Gifsicle is a suite of programs for manipulating GIF images and animations.
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Gifsicle manipulates GIF image files. Depending on command line options, it can merge several GIFs into a GIF animation; explode an animation into its component frames; change individual frames in an animation; turn interlacing on and off; add transparency; add delays, disposals, and looping to animations; add and remove comments; flip and rotate; optimize animations for space; change images' colormaps; and other things.

Gifview, a companion program, displays GIF images and animations on an X display. It can display multi-frame GIFs either as slideshows, displaying one frame at a time, or as real-time animations.

Gifdiff, another companion program, checks two GIF files for identical visual appearance. This is probably most useful for testing GIF-manipulating software.

Each of these programs has a manpage, PROGRAMNAME.1.

The Gifsicle package comes with NO WARRANTY, express or implied, including, but not limited to, the implied warranties of merchantability and fitness for a particular purpose.

See NEWS in this directory for a detailed listing of changes in recent versions. The Gifsicle home page is:

Building Gifsicle on UNIX

Type ./configure, then make.

If ./configure does not exist (you downloaded from Github), run autoreconf -i first.

./configure accepts the usual options; see INSTALL for more details. To build without gifview (for example, if you don't have X11), use ./configure --disable-gifview. To build without gifdiff, use ./configure --disable-gifdiff.

make install will build and install Gifsicle and its manual page (under /usr/local by default).

Building Gifsicle on Windows

To build Gifsicle on Windows using Visual C, change into the src directory and run

nmake -f Makefile.w32

Gifview will not be built. The makefile is from Emil Mikulic with updates by Eddie Kohler and Steven Marthouse

To build Gifsicle on Windows using Borland C++, change into the src directory and run

nmake -f Makefile.bcc

Stephen Schnipsel provided Makefile.bcc. You will need to edit one of these Makefiles to use a different compiler. You can edit it with any text editor (like Notepad). See the file for more information.


Please write me if you have trouble building or running Gifsicle, or if you have suggestions or patches.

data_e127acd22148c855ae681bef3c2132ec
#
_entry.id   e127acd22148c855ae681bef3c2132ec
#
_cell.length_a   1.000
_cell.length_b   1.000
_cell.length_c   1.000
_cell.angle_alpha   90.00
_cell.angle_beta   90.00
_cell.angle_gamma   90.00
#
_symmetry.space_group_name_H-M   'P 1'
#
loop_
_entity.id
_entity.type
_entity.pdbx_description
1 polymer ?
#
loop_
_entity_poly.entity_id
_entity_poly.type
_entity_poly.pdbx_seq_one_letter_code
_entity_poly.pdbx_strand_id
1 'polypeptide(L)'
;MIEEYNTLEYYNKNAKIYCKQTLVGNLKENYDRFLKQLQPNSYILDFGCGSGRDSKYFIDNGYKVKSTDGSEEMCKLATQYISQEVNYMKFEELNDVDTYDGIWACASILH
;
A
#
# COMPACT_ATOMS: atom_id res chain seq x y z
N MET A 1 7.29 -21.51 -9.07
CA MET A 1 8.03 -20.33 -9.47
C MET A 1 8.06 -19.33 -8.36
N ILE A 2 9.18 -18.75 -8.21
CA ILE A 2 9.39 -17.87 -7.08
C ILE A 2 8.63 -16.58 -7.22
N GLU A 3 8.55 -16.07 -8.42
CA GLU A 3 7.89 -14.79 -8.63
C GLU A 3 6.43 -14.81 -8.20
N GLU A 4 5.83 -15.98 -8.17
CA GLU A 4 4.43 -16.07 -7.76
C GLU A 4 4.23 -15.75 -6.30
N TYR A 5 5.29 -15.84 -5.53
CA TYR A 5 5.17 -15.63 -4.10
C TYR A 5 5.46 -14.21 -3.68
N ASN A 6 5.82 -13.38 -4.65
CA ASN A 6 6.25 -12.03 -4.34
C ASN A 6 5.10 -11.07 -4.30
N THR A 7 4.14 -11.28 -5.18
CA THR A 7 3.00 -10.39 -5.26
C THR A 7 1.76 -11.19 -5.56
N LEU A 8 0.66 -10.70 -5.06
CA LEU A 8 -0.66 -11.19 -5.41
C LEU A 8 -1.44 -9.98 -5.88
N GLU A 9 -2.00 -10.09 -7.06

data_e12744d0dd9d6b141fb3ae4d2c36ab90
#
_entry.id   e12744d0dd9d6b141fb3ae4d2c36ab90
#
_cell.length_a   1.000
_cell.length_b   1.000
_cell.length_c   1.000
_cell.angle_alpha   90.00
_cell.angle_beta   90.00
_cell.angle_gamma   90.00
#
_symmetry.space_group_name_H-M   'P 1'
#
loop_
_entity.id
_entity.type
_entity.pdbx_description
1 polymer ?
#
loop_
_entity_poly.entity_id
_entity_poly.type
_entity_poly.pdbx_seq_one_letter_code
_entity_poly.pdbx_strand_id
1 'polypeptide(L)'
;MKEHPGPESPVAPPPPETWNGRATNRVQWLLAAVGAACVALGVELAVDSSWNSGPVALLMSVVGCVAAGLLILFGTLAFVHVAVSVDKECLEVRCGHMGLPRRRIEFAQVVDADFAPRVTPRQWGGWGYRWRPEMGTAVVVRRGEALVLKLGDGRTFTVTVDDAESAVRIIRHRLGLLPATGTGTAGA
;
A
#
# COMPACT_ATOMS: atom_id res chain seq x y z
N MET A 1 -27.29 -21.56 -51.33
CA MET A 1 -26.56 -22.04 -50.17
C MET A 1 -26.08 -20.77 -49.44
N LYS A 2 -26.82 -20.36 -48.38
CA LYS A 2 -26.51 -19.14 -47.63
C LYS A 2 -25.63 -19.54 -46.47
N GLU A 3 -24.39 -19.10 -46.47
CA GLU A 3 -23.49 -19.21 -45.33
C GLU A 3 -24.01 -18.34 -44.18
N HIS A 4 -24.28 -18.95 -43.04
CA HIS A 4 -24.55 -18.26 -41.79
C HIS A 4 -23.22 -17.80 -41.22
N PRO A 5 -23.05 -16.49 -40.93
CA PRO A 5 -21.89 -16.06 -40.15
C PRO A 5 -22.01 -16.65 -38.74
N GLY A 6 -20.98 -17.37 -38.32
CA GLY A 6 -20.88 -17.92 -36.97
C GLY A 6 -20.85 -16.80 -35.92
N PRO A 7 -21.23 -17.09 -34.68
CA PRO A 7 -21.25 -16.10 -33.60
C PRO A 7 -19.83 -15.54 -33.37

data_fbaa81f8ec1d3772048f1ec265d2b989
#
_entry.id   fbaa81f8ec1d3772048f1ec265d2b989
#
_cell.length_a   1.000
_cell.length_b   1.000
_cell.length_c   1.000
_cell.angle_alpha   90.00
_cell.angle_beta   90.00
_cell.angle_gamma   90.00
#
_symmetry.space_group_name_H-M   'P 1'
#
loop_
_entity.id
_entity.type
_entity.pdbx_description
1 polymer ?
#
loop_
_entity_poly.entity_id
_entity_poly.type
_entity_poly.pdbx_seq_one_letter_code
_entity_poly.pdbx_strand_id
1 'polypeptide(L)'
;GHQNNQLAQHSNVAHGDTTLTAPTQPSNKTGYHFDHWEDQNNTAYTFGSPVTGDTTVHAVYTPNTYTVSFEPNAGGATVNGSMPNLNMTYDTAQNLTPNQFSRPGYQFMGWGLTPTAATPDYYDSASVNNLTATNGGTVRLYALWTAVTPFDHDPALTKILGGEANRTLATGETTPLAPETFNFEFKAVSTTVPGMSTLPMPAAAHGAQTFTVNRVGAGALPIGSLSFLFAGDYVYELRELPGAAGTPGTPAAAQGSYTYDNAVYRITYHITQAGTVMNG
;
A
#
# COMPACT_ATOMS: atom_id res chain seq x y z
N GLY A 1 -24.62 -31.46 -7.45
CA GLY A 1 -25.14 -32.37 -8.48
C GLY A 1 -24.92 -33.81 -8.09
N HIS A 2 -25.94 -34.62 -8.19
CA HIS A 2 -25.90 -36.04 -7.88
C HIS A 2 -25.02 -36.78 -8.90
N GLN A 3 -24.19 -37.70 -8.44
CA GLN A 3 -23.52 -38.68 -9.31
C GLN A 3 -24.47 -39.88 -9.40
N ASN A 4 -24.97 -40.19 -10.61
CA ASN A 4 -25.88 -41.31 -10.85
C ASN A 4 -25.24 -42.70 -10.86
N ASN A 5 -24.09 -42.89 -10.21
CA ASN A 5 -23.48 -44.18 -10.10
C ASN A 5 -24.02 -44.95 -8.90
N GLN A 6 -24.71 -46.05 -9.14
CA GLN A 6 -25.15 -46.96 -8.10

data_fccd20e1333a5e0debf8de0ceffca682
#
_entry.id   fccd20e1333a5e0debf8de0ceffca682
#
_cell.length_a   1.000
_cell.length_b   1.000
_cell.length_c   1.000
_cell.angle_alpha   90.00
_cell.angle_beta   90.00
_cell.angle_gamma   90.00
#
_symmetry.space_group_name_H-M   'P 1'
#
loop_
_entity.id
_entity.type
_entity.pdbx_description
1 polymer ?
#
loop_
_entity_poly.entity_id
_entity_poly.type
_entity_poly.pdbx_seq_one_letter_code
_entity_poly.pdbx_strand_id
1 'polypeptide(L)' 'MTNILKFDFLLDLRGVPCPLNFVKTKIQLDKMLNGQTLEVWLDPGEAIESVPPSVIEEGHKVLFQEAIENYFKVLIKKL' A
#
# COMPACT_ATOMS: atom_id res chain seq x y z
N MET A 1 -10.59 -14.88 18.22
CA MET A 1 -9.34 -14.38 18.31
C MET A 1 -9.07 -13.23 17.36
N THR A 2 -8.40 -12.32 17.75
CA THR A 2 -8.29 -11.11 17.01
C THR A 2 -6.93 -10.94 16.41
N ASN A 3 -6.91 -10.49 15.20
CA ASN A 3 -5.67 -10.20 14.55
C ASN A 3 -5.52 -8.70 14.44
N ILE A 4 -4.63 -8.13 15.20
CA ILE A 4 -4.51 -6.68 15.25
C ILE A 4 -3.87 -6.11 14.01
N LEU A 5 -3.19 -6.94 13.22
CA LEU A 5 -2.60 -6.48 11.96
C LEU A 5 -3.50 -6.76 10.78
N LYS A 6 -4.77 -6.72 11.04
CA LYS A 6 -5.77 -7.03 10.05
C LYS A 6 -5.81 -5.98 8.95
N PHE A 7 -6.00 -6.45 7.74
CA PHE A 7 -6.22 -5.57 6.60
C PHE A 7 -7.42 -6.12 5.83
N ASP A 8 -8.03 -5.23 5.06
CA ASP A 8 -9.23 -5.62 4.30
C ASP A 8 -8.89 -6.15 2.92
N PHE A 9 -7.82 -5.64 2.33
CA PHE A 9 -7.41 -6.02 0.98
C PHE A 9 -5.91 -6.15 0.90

Eddie Kohler,

The GIF Patents and UnGIFs

Patents formerly restricted use of the Lempel-Ziv-Welch compression algorithm used in GIFs. As of October 1, 2006, it is believed (by the Software Freedom Law Center and the Free Software Foundation, among others) that there are no significant patent claims interfering with employment of the GIF format. For that reason, Gifsicle is completely free software.

Nonetheless, Gifsicle can be configured to write run-length-encoded GIFs, rather than LZW-compressed GIFs, avoiding these obsolete patents. This idea was first implemented independently by Toshio Kuratomi and Hutchison Avenue Software Corporation (, Turn this on by giving ./configure the --enable-ungif switch. Now that the patents have expired there is no good reason to turn on this switch, which can make GIFs a factor of 2 larger or more. If your copy of Gifsicle says (ungif) when you run gifsicle --version, it is writing run-length-encoded GIFs.


All source code is Copyright (C) 1997-2013 Eddie Kohler.

IF YOU PLAN TO USE GIFSICLE ONLY TO CREATE OR MODIFY GIF IMAGES, DON'T WORRY ABOUT THE REST OF THIS SECTION. Anyone can use Gifsicle however they wish; the license applies only to those who plan to copy, distribute, or alter its code. If you use Gifsicle for an organizational or commercial Web site, I would appreciate a link to the Gifsicle home page on any 'About This Server' page, but it's not required.

This code is distributed under the GNU General Public License, Version 2 (and only Version 2). The GNU General Public License is available via the Web at or in the 'COPYING' file in this directory.

The following alternative license may be used at your discretion.

Permission is granted to copy, distribute, or alter Gifsicle, whole or in part, as long as source code copyright notices are kept intact, with the following restriction: Developers or distributors who plan to use Gifsicle code, whole or in part, in a product whose source code will not be made available to the end user -- more precisely, in a context which would violate the GPL -- MUST contact the author and obtain permission before doing so.


Eddie Kohler He wrote it.

Anne Dudfield She named it.

David Hedbor Many bug reports and constructive whining about the optimizer.

Emil Mikulic Win32 port help.

Hans Dinsen-Hansen Adaptive tree method for GIF writing.